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Castro, Klobuchar to campaign in Cornish

  • John P. Gregg. Copyright (c) Valley News. May not be reprinted or used online without permission. Send requests to permission@vnews.com.



Valley News Staff Writer
Wednesday, July 17, 2019

Two Democratic presidential candidates who are struggling to gain attention and traction with voters are headed to Cornish this weekend.

Former Secretary of Housing and Urban Development Julian Castro will speak at a meet-and-greet house party hosted by former state Sen. Peter Burling and former New Hampshire Superior Court Judge Jean Burling on Friday evening at 6:30 at their Lang Road home in Cornish. Castro scored some points in the Democrats’ first debate last month, but didn’t register any support in a new CNN 2020 New Hampshire Primary Poll released on Tuesday by the University of New Hampshire Survey Center.

On Saturday, U.S. Sen. Amy Klobuchar, D-Minn., will attend a 2 p.m. house party at the Burlings’ farm. Klobuchar also garnered less than 1% support in the UNH poll.

The survey of 386 likely Democratic primary voters had good news for U.S. Sen. Elizabeth Warren, D-Mass. She was tied with U.S. Sen. Bernie Sanders, I-Vt., with 19% support, just a few ticks below former Vice President Joe Biden, at 24%. South Bend Mayor Pete Buttigieg pulled 10%, while U.S. Sen. Kamala Harris had 9% support.

Biden and Sanders this week have been pressing competing visions on health care. Biden unveiled a plan to expand and protect the Affordable Care Act, President Barack Obama’s landmark health care legislation. Biden would increase the value of tax credits to lower premiums and extend coverage to more working Americans, and also broaden choice in coverage by offering a public health insurance option akin to Medicare, according to his campaign.

Sanders on Wednesday again spoke in defense of his Medicare for All proposal, saying scrapping private insurance will be less expensive and provide broader coverage for Americans.

“Under this legislation, every family in America would receive comprehensive coverage, and middle-class families would save thousands of dollars a year by eliminating their private insurance costs as we move to a publicly funded program,” said Sanders, whose program likely would be paid for by higher taxes on many Americans, especially the wealthy.

Local endorsements

The 76-year-old Biden recently picked up the endorsement of state Rep. Denny Ruprecht, a 20-year-old Landaff Democrat whose district includes Haverhill.

“As New Hampshire’s youngest lawmaker, I am concerned about the future of our country and keenly interested in supporting a presidential candidate who I believe can move our country past the current corruption of values we see from the White House,” Ruprecht wrote in an op ed backing Biden.

State Rep. Linda Tanner, D-Georges Mills, a retired teacher at Kearsarge Regional High School, is supporting Harris, saying the former California attorney general can be pragmatic while also remaining true to “core progressive values.”

Meanwhile, Sanders got a shout-out on Twitter from Bronx-born rapper Cardi B. “I been reading about Bernie Sanders and I’m really sad how we let him down in 2016. This man been fighting for equal rights, human rights for such a long time. Seeing this country become a better place been really his passion for a long time not a new front for a campaign,” she wrote.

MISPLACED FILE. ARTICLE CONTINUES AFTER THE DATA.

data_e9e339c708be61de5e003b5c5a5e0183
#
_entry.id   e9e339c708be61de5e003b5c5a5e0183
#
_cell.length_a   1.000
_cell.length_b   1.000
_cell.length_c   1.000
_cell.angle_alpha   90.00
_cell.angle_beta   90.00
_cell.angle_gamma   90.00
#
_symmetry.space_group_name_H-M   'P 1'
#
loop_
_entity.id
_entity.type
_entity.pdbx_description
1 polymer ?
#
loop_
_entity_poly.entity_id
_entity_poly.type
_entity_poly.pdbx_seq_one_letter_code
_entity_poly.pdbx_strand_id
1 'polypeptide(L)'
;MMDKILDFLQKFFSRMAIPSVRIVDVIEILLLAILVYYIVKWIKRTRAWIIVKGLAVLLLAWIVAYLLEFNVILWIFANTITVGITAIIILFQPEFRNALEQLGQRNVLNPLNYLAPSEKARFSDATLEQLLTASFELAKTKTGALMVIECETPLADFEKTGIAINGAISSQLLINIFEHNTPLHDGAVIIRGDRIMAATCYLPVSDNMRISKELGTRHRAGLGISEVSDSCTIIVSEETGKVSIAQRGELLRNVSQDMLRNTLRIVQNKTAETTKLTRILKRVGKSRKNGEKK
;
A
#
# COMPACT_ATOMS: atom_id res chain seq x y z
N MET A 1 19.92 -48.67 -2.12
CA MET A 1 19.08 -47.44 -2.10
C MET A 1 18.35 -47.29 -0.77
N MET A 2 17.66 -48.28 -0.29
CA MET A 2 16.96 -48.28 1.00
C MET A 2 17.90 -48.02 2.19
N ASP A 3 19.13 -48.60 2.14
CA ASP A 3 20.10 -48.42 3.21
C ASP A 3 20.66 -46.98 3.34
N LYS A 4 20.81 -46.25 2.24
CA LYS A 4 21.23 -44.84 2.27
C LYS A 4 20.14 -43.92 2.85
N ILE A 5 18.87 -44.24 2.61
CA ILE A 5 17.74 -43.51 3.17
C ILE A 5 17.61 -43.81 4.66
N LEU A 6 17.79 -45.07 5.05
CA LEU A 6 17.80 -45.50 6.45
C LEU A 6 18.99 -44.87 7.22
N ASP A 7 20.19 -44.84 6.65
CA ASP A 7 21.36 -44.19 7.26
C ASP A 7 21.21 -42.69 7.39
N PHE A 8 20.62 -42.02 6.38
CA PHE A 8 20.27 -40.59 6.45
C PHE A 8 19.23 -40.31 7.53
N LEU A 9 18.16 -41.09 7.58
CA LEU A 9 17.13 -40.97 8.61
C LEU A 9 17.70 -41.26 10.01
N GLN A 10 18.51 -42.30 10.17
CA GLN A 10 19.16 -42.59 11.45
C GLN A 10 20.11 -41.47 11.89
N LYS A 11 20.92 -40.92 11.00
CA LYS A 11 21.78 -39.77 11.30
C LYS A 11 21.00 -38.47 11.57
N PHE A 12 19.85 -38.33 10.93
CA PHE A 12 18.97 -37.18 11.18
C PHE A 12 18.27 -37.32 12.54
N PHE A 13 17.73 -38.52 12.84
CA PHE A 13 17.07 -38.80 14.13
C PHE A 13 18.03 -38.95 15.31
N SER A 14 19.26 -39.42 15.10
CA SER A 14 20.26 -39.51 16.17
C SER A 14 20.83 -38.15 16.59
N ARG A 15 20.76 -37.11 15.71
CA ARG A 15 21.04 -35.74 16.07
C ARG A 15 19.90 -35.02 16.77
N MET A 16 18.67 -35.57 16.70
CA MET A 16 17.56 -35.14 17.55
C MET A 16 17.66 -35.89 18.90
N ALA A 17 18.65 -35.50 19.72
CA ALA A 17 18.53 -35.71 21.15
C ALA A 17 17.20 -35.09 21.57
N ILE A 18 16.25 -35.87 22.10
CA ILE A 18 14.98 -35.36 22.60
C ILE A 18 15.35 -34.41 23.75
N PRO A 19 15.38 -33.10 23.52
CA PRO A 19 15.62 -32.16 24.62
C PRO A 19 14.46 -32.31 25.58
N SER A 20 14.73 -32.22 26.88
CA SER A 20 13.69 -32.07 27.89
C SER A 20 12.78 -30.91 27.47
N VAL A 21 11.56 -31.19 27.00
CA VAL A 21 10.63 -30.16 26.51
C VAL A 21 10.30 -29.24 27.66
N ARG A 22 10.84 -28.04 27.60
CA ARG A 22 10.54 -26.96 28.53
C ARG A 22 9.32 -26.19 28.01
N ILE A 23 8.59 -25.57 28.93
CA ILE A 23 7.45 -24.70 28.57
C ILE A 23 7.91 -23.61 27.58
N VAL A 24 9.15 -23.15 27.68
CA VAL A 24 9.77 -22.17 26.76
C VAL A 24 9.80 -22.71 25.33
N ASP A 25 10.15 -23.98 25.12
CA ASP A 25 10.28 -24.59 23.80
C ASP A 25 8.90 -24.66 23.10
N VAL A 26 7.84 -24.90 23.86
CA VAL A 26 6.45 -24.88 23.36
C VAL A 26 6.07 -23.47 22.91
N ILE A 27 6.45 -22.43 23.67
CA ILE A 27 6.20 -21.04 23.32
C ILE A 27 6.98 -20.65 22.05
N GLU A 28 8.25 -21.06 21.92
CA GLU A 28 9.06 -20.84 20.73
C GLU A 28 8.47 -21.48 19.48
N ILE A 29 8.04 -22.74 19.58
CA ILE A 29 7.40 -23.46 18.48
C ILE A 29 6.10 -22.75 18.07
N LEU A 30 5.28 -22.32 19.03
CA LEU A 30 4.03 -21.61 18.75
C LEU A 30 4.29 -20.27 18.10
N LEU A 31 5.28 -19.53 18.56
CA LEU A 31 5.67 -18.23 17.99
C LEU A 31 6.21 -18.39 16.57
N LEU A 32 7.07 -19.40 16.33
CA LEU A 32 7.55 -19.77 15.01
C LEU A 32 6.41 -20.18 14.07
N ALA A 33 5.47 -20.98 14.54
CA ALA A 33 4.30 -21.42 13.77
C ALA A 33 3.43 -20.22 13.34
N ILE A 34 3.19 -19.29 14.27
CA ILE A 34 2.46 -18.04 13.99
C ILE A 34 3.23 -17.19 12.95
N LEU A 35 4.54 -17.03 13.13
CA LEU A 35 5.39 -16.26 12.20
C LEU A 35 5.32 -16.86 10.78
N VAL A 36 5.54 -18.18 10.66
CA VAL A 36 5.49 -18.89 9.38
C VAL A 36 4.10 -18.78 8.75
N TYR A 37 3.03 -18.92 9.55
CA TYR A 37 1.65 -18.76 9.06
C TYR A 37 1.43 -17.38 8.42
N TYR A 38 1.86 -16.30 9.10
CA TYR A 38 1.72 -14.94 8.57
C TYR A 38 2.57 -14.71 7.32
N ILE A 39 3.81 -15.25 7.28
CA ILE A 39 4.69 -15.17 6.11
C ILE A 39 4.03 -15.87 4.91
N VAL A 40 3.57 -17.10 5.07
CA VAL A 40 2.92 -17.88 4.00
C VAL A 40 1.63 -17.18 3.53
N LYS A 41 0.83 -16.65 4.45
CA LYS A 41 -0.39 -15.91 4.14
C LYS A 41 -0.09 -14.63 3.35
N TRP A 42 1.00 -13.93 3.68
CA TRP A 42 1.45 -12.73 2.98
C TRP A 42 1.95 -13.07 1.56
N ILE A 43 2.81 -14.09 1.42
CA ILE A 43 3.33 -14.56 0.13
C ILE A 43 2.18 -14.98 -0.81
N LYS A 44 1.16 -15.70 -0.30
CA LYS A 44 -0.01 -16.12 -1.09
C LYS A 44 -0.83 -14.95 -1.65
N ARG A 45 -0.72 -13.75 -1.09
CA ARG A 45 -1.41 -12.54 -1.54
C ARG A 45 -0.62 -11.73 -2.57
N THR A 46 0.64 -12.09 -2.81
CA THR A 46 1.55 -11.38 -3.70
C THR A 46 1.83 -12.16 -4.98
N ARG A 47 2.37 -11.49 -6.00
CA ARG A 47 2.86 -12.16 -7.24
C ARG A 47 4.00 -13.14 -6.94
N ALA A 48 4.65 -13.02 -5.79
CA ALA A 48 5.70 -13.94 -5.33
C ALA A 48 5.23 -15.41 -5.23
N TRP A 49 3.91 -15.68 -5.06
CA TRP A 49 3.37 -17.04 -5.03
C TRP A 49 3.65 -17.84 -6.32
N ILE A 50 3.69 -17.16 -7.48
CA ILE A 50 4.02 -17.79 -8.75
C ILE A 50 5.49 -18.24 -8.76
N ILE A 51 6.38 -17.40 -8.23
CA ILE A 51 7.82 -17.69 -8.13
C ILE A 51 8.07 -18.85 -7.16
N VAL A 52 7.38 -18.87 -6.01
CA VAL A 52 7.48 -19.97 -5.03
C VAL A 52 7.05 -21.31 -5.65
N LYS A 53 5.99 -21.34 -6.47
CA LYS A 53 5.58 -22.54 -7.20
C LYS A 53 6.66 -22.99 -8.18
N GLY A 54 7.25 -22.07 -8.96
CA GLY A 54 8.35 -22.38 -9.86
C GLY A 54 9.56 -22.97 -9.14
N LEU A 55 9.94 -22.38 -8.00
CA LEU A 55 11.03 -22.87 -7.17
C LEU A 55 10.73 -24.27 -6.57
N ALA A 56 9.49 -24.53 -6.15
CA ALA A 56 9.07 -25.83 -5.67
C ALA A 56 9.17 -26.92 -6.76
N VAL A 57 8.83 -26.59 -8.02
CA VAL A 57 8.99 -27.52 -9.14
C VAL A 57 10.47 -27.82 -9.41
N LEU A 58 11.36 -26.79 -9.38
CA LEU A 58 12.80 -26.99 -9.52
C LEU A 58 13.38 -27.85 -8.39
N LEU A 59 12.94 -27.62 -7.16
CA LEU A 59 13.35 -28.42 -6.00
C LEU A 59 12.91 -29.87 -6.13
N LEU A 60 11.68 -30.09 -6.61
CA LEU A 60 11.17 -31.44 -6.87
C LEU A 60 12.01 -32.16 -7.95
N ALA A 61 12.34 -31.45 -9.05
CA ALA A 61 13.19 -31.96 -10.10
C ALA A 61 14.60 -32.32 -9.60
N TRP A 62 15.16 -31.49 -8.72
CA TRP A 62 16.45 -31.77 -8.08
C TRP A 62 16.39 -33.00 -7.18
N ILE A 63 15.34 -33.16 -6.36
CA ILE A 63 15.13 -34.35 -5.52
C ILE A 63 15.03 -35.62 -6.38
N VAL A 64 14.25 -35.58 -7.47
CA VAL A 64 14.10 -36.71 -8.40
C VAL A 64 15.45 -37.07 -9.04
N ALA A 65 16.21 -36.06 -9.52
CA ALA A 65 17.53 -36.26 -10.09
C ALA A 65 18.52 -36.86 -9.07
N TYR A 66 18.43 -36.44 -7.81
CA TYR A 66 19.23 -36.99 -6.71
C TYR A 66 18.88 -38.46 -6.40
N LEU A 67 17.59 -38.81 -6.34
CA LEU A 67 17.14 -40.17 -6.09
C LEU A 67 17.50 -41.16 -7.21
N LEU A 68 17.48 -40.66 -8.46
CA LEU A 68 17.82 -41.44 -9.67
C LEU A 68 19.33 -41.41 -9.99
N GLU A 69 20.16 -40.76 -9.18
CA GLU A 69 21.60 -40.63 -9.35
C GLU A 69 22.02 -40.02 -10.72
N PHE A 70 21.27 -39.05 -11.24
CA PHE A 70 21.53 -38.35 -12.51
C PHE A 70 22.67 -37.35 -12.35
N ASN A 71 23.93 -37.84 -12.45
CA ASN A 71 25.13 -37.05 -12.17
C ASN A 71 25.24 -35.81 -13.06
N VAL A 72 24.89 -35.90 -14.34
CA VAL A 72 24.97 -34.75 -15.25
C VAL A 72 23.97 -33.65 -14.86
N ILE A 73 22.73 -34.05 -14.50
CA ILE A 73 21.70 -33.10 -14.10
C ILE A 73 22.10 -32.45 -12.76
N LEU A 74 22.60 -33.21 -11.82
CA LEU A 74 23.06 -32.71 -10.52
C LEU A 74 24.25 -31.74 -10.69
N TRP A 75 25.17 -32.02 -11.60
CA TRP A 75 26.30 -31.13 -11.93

Sanders has opened a campaign office at 3 Atwood Ave. in West Lebanon, and former Ohio state Sen. Nina Turner will be there at 4 p.m. on Saturday as part of a weekend of campaigning for him. The office is near the Kilton Public Library.

The Trump statements

U.S. Reps. Annie Kuster and Chris Pappas, D-N.H., and Peter Welch, D-Vt., all voted for the House resolution Tuesday night condemning President Donald Trump for racist comments in telling four congresswomen of color to “go back” to other countries, though three were born in the United States and the fourth is a naturalized citizen.

Nashua Republican Steve Negron, who is again challenging Kuster and whose grandfather was from Mexico and grandmother from Puerto Rico, said he didn’t consider the president’s tweets to be racist and also said he would not have supported the resolution.

“While I do not share the same political philosophy and views on the role of government with the four congresswomen about whom the President has tweeted, I do not think anyone, including our elected officials, should be criticized or denounced because of their faith, religious beliefs or the color of their skin,” Negron said via email.

Another Republican, former Massachusetts Gov. Bill Weld, who is running against Trump, made clear he found the statements offensive and racist.

“I know the vast majority of Republicans in the House, in their hearts, condemn @realDonaldTrump’s racist tweets and words of recent days,” Weld said on Twitter. “It saddens me that Mr. Trump’s insistence on partisan warfare prevents them from voting their hearts and, more importantly, their conscience.”

Weld is also struggling to get attention from the GOP base. The UNH poll of 289 likely Republican voters found 86% would vote for Trump, just 7% for Weld.

Among Republican voters in New Hampshire, 39% said immigration was the most important issue, far outpacing the economy (15%) and health care (6%). Only 1% of the GOP voters said climate change was the most important issue.

Among Democrats, health care was the top issue, at 20%, followed by climate change (14%), immigration (13%) and beating Trump (9%).

John P. Gregg can be reached
at jgregg@vnews.com.